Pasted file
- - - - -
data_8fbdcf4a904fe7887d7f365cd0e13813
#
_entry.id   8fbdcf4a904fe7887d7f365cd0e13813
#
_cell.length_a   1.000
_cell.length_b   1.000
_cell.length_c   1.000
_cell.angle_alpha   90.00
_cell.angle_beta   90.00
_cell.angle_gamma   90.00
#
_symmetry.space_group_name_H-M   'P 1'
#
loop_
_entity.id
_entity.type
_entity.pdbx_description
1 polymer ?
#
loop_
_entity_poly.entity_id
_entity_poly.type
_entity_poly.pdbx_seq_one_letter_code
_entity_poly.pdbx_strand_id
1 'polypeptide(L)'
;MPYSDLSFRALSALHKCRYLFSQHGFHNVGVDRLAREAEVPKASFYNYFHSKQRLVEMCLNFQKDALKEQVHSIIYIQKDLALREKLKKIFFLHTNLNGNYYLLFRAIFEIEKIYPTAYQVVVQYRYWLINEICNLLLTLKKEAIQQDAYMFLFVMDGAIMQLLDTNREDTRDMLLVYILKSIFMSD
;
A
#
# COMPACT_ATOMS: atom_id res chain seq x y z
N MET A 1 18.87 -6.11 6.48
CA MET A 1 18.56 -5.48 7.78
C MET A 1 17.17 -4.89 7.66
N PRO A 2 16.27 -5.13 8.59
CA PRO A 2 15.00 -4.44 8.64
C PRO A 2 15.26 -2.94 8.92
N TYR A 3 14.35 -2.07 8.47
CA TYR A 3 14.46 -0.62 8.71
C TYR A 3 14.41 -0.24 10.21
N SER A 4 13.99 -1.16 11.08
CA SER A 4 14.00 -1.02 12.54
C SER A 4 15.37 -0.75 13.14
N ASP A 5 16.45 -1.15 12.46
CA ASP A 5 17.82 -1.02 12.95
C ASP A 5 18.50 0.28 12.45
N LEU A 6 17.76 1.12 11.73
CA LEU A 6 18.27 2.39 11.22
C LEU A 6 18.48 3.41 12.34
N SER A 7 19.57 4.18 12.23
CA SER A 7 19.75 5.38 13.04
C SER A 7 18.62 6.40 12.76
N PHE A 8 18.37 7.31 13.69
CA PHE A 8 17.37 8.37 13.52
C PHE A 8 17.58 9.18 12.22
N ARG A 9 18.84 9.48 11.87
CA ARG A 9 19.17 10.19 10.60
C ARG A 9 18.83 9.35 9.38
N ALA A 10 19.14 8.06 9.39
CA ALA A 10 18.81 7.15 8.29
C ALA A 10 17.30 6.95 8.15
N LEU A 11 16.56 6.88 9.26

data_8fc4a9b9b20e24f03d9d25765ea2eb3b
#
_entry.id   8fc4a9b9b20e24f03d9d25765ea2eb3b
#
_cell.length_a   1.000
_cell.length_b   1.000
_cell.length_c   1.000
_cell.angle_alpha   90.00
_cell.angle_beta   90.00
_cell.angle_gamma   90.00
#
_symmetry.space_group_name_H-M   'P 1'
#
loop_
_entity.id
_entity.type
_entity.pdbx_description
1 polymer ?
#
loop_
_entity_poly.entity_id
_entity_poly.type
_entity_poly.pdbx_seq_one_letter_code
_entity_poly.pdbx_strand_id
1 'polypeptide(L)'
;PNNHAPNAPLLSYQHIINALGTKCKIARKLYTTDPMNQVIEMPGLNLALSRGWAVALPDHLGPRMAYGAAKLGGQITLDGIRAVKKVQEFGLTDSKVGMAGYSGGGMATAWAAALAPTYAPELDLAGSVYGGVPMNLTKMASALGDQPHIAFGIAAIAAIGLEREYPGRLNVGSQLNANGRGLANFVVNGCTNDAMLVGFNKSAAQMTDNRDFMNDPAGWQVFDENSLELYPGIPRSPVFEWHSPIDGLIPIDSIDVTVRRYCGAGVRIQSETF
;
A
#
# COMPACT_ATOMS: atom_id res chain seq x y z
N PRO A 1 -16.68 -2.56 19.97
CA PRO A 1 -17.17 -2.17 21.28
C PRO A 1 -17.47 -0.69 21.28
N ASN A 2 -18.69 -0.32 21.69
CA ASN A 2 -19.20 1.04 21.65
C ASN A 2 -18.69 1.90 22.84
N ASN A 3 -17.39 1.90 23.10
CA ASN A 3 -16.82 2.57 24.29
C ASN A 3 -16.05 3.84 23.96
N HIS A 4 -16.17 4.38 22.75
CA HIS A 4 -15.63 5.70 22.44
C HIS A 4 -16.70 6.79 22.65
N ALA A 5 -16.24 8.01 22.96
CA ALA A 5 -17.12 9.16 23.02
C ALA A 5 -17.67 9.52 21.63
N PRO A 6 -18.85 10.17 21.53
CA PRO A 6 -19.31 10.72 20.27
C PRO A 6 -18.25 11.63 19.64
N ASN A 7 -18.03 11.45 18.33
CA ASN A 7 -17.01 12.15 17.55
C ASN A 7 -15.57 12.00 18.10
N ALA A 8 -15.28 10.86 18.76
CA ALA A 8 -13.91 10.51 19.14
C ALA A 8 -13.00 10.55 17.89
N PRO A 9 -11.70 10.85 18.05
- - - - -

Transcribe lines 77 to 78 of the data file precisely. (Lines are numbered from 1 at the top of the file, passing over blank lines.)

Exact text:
_entity.type
_entity.pdbx_description